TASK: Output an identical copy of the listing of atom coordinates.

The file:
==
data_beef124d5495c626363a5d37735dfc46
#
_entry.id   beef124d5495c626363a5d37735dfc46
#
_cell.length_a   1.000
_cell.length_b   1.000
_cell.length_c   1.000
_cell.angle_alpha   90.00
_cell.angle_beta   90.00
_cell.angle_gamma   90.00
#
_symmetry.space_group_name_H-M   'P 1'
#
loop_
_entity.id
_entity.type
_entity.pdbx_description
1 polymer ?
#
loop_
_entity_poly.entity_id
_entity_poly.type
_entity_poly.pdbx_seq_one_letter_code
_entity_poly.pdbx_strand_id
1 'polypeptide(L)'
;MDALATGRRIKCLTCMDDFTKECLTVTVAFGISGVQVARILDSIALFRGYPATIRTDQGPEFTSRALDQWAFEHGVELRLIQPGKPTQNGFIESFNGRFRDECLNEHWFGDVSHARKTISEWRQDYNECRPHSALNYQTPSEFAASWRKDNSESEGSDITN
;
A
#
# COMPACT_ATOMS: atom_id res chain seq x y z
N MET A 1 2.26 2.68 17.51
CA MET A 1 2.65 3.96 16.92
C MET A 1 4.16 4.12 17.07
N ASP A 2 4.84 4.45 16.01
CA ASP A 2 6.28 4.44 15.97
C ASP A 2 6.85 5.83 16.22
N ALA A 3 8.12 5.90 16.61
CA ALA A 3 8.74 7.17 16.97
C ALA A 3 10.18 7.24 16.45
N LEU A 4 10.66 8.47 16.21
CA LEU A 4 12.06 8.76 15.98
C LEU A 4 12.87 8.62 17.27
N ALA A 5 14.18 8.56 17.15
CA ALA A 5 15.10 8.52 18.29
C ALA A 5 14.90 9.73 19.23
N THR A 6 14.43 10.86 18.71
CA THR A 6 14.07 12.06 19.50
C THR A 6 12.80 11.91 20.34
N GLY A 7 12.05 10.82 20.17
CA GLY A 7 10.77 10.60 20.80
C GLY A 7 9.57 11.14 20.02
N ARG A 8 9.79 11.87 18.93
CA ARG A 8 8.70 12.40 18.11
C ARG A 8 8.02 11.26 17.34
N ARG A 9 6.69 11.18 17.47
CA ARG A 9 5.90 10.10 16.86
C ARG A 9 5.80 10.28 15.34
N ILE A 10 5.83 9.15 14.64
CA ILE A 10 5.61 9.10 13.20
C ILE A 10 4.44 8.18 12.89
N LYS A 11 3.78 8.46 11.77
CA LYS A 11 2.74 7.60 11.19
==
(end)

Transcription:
data_beef124d5495c626363a5d37735dfc46
#
_entry.id   beef124d5495c626363a5d37735dfc46
#
_cell.length_a   1.000
_cell.length_b   1.000
_cell.length_c   1.000
_cell.angle_alpha   90.00
_cell.angle_beta   90.00
_cell.angle_gamma   90.00
#
_symmetry.space_group_name_H-M   'P 1'
#
loop_
_entity.id
_entity.type
_entity.pdbx_description
1 polymer ?
#
loop_
_entity_poly.entity_id
_entity_poly.type
_entity_poly.pdbx_seq_one_letter_code
_entity_poly.pdbx_strand_id
1 'polypeptide(L)'
;MDALATGRRIKCLTCMDDFTKECLTVTVAFGISGVQVARILDSIALFRGYPATIRTDQGPEFTSRALDQWAFEHGVELRLIQPGKPTQNGFIESFNGRFRDECLNEHWFGDVSHARKTISEWRQDYNECRPHSALNYQTPSEFAASWRKDNSESEGSDITN
;
A
#
# COMPACT_ATOMS: atom_id res chain seq x y z
N MET A 1 2.26 2.68 17.51
CA MET A 1 2.65 3.96 16.92
C MET A 1 4.16 4.12 17.07
N ASP A 2 4.84 4.45 16.01
CA ASP A 2 6.28 4.44 15.97
C ASP A 2 6.85 5.83 16.22
N ALA A 3 8.12 5.90 16.61
CA ALA A 3 8.74 7.17 16.97
C ALA A 3 10.18 7.24 16.45
N LEU A 4 10.66 8.47 16.21
CA LEU A 4 12.06 8.76 15.98
C LEU A 4 12.87 8.62 17.27
N ALA A 5 14.18 8.56 17.15
CA ALA A 5 15.10 8.52 18.29
C ALA A 5 14.90 9.73 19.23
N THR A 6 14.43 10.86 18.71
CA THR A 6 14.07 12.06 19.50
C THR A 6 12.80 11.91 20.34
N GLY A 7 12.05 10.82 20.17
CA GLY A 7 10.77 10.60 20.80
C GLY A 7 9.57 11.14 20.02
N ARG A 8 9.79 11.87 18.93
CA ARG A 8 8.70 12.40 18.11
C ARG A 8 8.02 11.26 17.34
N ARG A 9 6.69 11.18 17.47
CA ARG A 9 5.90 10.10 16.86
C ARG A 9 5.80 10.28 15.34
N ILE A 10 5.83 9.15 14.64
CA ILE A 10 5.61 9.10 13.20
C ILE A 10 4.44 8.18 12.89
N LYS A 11 3.78 8.46 11.77
CA LYS A 11 2.74 7.60 11.19